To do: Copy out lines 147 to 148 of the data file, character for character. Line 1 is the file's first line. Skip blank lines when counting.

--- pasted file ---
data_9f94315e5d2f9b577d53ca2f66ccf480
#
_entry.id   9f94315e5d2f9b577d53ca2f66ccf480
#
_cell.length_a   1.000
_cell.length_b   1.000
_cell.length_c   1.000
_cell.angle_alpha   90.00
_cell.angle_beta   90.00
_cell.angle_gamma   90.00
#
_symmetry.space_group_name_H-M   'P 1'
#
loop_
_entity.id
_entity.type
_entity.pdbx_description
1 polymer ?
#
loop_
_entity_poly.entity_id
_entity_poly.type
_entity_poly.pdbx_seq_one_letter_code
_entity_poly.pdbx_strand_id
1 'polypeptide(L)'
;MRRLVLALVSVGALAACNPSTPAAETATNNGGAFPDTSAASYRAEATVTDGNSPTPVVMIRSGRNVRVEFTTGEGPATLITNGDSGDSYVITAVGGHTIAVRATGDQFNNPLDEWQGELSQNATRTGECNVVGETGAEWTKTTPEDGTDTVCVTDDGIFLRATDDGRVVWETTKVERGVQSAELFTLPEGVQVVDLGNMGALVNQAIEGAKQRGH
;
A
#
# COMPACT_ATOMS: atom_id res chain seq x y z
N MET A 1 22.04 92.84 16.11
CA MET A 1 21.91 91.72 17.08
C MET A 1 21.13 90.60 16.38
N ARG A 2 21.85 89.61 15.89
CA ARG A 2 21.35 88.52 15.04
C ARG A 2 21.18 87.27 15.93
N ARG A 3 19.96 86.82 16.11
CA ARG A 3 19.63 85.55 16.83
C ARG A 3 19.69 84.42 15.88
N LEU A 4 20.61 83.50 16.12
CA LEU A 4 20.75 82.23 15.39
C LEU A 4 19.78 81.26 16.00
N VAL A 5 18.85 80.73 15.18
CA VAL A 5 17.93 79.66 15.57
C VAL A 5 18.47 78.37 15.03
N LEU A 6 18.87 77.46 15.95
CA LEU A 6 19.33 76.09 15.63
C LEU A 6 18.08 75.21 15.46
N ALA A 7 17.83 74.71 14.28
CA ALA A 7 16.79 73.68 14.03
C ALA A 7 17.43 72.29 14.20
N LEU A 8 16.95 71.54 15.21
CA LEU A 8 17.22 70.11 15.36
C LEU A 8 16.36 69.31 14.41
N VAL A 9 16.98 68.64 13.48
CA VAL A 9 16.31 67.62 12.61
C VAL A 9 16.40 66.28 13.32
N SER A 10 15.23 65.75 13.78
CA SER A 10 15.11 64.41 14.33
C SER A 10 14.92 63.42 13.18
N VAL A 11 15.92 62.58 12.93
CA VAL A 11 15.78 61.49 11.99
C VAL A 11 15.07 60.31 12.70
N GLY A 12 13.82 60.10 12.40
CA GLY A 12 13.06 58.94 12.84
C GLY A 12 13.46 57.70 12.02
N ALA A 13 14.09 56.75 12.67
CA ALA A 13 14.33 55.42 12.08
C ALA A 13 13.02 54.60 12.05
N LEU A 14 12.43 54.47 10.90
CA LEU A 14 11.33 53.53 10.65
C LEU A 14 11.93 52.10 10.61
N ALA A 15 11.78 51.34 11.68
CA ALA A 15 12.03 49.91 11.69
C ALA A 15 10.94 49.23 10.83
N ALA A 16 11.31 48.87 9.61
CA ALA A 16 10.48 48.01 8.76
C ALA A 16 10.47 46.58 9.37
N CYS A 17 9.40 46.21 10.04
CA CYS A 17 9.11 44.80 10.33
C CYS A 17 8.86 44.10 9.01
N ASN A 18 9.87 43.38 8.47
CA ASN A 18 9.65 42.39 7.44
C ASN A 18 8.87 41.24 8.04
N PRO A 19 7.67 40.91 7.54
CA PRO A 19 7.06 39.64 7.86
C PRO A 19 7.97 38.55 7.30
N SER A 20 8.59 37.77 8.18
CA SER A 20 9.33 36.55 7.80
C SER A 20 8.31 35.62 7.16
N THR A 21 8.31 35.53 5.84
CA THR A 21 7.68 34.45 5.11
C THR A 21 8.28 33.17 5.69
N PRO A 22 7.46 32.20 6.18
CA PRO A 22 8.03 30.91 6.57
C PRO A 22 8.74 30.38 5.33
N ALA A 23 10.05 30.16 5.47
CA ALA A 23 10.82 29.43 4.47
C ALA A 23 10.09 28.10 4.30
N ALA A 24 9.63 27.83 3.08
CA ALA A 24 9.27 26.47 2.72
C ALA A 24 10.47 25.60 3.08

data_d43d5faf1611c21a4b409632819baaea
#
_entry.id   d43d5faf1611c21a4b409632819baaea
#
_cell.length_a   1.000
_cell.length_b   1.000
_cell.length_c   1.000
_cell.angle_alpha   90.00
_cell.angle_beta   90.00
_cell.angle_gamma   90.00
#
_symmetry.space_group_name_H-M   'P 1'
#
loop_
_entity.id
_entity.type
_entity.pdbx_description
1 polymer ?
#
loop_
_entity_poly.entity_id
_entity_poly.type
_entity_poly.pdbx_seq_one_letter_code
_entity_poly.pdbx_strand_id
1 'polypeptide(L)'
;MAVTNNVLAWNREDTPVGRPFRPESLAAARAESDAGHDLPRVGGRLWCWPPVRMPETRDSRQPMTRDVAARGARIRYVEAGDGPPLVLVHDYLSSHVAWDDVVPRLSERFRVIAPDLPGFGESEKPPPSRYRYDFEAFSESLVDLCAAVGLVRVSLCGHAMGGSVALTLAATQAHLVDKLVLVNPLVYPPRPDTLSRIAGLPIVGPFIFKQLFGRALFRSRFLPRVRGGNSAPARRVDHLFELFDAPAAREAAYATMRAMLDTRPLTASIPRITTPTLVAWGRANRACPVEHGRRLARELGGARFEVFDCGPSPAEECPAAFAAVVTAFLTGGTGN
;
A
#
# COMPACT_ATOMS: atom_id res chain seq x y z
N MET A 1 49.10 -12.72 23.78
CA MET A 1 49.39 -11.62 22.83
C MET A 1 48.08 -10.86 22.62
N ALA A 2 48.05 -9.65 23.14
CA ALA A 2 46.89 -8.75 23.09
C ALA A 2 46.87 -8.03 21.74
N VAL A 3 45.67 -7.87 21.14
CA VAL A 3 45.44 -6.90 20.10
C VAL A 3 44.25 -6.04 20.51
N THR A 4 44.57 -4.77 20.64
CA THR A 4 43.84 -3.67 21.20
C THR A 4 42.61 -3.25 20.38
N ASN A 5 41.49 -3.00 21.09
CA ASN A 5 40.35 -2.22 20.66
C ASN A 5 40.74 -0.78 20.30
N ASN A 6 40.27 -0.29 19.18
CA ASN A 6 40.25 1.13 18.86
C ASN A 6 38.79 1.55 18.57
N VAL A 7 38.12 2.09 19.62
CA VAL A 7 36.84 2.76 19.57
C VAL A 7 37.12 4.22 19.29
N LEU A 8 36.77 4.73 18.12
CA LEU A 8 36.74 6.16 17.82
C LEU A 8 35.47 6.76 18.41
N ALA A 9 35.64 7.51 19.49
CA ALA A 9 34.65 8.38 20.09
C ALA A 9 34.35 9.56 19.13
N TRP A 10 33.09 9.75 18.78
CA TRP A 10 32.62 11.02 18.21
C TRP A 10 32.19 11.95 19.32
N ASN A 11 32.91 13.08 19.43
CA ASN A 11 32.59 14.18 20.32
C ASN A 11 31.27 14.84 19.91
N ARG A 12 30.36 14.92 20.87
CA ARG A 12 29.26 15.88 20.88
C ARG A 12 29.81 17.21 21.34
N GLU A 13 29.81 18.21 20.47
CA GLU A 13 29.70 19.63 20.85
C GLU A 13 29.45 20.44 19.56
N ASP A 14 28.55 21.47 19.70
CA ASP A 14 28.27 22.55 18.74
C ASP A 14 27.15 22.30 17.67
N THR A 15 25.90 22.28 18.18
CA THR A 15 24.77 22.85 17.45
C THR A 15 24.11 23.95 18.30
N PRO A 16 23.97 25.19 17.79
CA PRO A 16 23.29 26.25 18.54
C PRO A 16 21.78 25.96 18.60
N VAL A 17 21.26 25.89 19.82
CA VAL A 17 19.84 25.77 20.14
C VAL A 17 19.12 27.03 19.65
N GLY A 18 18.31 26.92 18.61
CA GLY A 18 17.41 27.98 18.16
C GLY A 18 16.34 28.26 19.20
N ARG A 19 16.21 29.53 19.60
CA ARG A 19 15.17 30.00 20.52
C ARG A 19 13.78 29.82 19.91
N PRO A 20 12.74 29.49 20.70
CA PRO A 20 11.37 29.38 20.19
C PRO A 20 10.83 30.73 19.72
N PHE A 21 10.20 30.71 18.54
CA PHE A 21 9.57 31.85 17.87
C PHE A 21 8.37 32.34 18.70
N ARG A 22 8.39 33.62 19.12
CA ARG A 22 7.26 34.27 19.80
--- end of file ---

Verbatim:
C ASN A 5 40.74 -0.78 20.30
N ASN A 6 40.27 -0.29 19.18